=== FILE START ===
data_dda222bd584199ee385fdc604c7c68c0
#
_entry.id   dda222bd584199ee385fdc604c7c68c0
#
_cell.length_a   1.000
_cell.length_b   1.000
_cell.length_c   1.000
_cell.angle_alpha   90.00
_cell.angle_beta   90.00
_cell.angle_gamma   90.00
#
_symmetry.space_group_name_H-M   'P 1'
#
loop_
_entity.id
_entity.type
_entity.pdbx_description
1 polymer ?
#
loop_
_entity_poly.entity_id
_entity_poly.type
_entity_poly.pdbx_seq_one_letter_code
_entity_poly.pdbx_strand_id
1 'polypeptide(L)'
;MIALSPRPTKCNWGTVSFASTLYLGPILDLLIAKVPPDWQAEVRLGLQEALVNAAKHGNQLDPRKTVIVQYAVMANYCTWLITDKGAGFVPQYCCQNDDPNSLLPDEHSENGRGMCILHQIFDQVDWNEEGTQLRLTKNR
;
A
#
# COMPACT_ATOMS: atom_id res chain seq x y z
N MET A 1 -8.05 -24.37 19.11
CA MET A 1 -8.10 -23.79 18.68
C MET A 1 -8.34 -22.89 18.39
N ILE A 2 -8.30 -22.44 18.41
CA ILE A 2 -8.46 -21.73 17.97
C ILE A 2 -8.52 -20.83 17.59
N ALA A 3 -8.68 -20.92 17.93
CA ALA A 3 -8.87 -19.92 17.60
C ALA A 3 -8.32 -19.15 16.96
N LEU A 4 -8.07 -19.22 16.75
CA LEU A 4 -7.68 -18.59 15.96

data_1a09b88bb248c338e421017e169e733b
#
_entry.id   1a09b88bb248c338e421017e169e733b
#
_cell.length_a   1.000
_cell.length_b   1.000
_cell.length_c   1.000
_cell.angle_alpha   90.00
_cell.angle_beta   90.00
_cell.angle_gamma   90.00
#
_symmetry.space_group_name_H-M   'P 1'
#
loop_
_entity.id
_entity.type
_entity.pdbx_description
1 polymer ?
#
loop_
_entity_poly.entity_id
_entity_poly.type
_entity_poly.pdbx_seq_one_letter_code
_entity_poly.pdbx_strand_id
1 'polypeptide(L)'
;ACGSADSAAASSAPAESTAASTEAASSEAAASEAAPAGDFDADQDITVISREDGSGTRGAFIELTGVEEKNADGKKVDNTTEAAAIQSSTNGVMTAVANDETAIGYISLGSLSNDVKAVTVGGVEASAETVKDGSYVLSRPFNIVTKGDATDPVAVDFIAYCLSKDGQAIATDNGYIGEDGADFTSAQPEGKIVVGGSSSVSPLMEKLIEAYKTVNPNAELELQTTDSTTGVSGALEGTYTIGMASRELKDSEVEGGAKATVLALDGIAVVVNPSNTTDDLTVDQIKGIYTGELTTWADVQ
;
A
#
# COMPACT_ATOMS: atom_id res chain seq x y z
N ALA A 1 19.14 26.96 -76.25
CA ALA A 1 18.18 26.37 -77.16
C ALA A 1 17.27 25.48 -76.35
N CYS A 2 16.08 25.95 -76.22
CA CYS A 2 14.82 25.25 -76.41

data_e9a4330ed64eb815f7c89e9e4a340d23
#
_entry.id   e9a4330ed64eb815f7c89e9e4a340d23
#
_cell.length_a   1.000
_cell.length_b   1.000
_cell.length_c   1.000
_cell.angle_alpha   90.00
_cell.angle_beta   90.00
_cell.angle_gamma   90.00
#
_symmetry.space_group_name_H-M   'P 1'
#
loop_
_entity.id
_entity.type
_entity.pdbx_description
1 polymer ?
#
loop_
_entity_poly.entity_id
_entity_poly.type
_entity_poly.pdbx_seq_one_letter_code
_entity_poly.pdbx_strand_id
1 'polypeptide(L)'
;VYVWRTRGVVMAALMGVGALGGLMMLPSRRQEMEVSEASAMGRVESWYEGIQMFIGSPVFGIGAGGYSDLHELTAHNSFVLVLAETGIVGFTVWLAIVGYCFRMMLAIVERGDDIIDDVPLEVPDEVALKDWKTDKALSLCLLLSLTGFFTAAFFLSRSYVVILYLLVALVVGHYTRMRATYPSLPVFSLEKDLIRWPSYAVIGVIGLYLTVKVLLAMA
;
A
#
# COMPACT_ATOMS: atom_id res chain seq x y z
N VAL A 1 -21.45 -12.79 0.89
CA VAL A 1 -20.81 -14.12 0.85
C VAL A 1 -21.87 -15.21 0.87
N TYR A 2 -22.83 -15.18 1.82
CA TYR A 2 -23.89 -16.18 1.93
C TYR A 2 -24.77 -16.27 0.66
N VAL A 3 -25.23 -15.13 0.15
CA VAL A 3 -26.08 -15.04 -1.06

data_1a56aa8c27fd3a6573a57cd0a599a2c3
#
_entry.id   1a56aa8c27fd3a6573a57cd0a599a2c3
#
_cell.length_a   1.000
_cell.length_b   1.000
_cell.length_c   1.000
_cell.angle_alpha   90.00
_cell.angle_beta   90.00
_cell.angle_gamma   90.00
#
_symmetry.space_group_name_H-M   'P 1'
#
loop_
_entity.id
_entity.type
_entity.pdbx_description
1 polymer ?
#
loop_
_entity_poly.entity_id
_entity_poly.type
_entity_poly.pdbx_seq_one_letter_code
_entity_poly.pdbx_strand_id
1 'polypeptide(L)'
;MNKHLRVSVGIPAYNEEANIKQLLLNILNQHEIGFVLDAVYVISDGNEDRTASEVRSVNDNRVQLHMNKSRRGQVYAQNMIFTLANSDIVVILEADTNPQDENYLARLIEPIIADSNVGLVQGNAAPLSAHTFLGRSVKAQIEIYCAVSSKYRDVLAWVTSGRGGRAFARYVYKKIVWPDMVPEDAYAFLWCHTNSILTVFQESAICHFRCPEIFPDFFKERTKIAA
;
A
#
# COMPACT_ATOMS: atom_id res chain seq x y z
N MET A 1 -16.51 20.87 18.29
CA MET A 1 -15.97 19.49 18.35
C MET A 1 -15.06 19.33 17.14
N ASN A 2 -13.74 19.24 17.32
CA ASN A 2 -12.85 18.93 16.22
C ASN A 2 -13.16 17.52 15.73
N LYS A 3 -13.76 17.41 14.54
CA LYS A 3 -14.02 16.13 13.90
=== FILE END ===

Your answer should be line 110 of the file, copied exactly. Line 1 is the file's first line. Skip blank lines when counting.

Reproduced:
N TYR A 2 -22.83 -15.18 1.82